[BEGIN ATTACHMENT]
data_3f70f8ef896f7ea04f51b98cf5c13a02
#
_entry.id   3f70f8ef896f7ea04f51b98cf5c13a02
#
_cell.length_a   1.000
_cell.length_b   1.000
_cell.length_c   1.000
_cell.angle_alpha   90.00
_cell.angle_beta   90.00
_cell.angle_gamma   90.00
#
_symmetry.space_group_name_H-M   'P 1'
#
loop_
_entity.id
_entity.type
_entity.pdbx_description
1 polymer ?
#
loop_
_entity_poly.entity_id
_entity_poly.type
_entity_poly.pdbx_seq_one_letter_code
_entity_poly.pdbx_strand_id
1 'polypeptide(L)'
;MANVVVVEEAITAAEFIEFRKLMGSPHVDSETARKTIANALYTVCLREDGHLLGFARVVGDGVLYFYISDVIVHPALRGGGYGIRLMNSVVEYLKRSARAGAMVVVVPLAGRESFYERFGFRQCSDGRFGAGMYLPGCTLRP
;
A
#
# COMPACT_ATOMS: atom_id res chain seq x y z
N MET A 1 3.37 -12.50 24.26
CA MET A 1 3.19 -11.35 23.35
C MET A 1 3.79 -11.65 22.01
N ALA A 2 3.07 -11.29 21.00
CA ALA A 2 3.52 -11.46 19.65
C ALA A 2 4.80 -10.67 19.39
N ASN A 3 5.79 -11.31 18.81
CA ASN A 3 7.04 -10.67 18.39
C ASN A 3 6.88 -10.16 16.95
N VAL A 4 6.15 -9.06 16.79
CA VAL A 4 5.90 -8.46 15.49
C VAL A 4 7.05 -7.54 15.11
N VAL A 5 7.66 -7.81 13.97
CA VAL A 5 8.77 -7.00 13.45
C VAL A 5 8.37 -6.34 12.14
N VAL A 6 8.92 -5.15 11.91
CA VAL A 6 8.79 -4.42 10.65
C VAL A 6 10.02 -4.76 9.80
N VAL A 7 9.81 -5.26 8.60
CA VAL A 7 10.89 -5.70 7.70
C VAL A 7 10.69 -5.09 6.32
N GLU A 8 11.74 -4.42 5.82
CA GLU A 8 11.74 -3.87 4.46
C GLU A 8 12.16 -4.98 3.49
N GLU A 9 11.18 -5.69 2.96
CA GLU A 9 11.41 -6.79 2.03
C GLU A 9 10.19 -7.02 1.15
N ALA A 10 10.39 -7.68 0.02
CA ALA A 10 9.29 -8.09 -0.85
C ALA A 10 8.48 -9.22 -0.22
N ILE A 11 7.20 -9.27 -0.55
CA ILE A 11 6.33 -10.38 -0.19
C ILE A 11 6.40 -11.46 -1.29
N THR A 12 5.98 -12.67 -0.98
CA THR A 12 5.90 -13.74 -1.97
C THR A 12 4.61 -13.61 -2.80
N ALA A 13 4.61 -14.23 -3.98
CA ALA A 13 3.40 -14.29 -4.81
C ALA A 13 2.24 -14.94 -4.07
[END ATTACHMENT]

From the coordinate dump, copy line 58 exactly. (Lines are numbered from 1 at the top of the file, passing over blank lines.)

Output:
N ALA A 10 10.39 -7.68 0.02